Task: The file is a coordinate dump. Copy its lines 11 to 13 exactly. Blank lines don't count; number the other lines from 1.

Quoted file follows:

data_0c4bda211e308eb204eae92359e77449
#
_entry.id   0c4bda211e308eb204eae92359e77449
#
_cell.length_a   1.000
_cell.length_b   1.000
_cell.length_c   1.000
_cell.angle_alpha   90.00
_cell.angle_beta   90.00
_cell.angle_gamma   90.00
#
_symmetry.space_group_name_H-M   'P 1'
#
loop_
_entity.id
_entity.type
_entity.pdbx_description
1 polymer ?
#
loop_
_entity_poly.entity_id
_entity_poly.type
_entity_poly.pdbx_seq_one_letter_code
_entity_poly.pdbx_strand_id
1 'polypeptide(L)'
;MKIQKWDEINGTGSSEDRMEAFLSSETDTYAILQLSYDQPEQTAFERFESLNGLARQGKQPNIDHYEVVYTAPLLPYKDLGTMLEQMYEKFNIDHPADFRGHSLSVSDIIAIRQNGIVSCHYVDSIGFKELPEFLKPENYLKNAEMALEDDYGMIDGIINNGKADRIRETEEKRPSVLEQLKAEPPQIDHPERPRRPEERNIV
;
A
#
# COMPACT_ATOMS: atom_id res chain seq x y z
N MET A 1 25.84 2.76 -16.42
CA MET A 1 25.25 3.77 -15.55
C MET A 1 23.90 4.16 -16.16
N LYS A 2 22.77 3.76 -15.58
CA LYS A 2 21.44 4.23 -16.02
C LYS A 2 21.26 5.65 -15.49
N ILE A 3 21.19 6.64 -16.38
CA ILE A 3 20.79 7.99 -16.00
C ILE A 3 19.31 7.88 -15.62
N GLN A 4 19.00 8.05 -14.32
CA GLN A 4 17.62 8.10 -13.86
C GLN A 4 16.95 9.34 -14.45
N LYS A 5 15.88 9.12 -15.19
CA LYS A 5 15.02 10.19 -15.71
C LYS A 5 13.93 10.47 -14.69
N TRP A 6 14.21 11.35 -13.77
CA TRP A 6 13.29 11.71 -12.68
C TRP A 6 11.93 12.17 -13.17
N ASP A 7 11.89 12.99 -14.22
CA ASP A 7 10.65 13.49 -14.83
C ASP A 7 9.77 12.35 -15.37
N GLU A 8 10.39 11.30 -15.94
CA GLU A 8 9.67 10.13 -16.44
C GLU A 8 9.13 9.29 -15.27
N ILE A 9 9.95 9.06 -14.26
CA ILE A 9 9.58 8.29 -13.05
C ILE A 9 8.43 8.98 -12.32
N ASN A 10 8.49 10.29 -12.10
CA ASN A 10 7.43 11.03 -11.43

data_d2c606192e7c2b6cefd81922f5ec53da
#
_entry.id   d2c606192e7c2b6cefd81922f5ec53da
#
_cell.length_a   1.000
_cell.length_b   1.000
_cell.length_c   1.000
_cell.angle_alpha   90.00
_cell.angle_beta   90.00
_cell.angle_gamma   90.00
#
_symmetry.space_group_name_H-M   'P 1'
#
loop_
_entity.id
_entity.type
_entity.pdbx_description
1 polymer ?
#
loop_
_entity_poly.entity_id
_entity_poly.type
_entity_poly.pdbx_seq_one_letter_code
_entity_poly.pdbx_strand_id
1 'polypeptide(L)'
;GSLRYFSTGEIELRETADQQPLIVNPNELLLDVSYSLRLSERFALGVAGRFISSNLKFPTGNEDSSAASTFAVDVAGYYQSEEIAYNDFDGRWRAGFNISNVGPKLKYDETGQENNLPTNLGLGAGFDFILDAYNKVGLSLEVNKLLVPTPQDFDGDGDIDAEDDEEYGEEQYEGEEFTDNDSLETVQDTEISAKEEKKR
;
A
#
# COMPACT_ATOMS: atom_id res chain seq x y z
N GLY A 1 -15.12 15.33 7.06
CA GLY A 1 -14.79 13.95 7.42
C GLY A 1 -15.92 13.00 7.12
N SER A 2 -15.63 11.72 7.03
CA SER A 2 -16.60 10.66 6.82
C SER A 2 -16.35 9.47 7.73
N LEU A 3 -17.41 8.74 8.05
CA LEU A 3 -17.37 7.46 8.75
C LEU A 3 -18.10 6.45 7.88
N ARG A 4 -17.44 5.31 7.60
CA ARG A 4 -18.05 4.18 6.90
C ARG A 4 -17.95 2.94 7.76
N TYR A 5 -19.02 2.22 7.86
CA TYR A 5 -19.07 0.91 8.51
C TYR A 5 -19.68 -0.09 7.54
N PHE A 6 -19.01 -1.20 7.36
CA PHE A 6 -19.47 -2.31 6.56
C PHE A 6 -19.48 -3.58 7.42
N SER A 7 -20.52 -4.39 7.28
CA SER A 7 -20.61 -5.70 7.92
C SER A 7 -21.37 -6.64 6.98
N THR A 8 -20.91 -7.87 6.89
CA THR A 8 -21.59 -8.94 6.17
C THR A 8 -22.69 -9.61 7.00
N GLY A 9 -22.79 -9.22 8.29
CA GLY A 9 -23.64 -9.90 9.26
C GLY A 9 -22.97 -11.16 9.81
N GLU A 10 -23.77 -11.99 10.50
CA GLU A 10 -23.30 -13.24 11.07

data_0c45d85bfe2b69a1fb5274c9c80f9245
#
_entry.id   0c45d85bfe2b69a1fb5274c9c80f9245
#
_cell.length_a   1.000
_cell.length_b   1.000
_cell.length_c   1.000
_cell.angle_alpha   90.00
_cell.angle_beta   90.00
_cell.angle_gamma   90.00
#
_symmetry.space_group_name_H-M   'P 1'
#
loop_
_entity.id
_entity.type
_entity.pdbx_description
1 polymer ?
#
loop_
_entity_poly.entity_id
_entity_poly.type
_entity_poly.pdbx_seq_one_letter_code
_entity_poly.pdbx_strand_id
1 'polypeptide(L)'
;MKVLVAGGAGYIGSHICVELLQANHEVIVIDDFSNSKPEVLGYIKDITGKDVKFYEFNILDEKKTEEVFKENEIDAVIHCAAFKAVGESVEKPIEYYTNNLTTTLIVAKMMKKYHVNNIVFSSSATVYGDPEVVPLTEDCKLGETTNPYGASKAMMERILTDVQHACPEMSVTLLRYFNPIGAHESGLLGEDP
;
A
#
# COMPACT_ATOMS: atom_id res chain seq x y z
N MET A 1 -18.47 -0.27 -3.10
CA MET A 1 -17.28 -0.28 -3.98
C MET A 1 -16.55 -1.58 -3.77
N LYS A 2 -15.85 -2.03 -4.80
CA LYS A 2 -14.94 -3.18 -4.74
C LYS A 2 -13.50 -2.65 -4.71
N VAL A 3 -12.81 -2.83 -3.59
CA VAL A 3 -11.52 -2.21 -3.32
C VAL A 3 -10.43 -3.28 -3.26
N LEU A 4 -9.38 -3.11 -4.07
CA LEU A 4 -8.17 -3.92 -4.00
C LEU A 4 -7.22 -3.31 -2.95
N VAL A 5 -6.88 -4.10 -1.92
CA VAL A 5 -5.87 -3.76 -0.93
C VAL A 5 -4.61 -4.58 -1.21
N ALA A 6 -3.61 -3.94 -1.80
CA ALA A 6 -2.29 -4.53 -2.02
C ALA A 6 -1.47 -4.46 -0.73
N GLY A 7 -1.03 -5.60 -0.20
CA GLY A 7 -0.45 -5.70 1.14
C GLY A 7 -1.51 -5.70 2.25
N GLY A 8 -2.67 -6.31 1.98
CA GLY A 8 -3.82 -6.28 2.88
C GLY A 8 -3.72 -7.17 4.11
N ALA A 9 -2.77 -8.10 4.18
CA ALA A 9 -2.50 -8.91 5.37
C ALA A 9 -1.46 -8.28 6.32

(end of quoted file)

#
_symmetry.space_group_name_H-M   'P 1'
#